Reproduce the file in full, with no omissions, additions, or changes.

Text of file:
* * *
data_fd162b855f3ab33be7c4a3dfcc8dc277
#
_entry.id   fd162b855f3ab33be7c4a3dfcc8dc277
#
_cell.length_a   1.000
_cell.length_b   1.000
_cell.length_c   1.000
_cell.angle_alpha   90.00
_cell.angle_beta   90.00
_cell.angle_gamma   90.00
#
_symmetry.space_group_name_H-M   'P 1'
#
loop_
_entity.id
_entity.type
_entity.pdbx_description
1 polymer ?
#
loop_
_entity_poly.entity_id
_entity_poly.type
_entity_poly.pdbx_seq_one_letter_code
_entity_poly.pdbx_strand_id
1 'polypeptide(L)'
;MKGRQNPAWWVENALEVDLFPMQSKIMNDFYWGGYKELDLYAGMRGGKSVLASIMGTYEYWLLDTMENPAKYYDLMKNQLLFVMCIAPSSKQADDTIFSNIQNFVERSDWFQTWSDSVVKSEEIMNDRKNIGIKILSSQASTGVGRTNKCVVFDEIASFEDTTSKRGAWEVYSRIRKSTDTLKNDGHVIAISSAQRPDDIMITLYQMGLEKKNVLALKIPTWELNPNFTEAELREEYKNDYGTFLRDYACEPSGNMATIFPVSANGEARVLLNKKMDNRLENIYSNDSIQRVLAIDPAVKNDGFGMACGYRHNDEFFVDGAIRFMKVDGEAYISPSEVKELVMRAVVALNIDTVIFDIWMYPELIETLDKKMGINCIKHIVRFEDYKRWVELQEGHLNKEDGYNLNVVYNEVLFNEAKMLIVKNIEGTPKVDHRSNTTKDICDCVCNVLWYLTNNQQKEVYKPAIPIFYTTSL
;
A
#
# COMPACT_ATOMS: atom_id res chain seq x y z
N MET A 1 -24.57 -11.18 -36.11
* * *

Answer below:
data_fd162b855f3ab33be7c4a3dfcc8dc277
#
_entry.id   fd162b855f3ab33be7c4a3dfcc8dc277
#
_cell.length_a   1.000
_cell.length_b   1.000
_cell.length_c   1.000
_cell.angle_alpha   90.00
_cell.angle_beta   90.00
_cell.angle_gamma   90.00
#
_symmetry.space_group_name_H-M   'P 1'
#
loop_
_entity.id
_entity.type
_entity.pdbx_description
1 polymer ?
#
loop_
_entity_poly.entity_id
_entity_poly.type
_entity_poly.pdbx_seq_one_letter_code
_entity_poly.pdbx_strand_id
1 'polypeptide(L)'
;MKGRQNPAWWVENALEVDLFPMQSKIMNDFYWGGYKELDLYAGMRGGKSVLASIMGTYEYWLLDTMENPAKYYDLMKNQLLFVMCIAPSSKQADDTIFSNIQNFVERSDWFQTWSDSVVKSEEIMNDRKNIGIKILSSQASTGVGRTNKCVVFDEIASFEDTTSKRGAWEVYSRIRKSTDTLKNDGHVIAISSAQRPDDIMITLYQMGLEKKNVLALKIPTWELNPNFTEAELREEYKNDYGTFLRDYACEPSGNMATIFPVSANGEARVLLNKKMDNRLENIYSNDSIQRVLAIDPAVKNDGFGMACGYRHNDEFFVDGAIRFMKVDGEAYISPSEVKELVMRAVVALNIDTVIFDIWMYPELIETLDKKMGINCIKHIVRFEDYKRWVELQEGHLNKEDGYNLNVVYNEVLFNEAKMLIVKNIEGTPKVDHRSNTTKDICDCVCNVLWYLTNNQQKEVYKPAIPIFYTTSL
;
A
#
# COMPACT_ATOMS: atom_id res chain seq x y z
N MET A 1 -24.57 -11.18 -36.11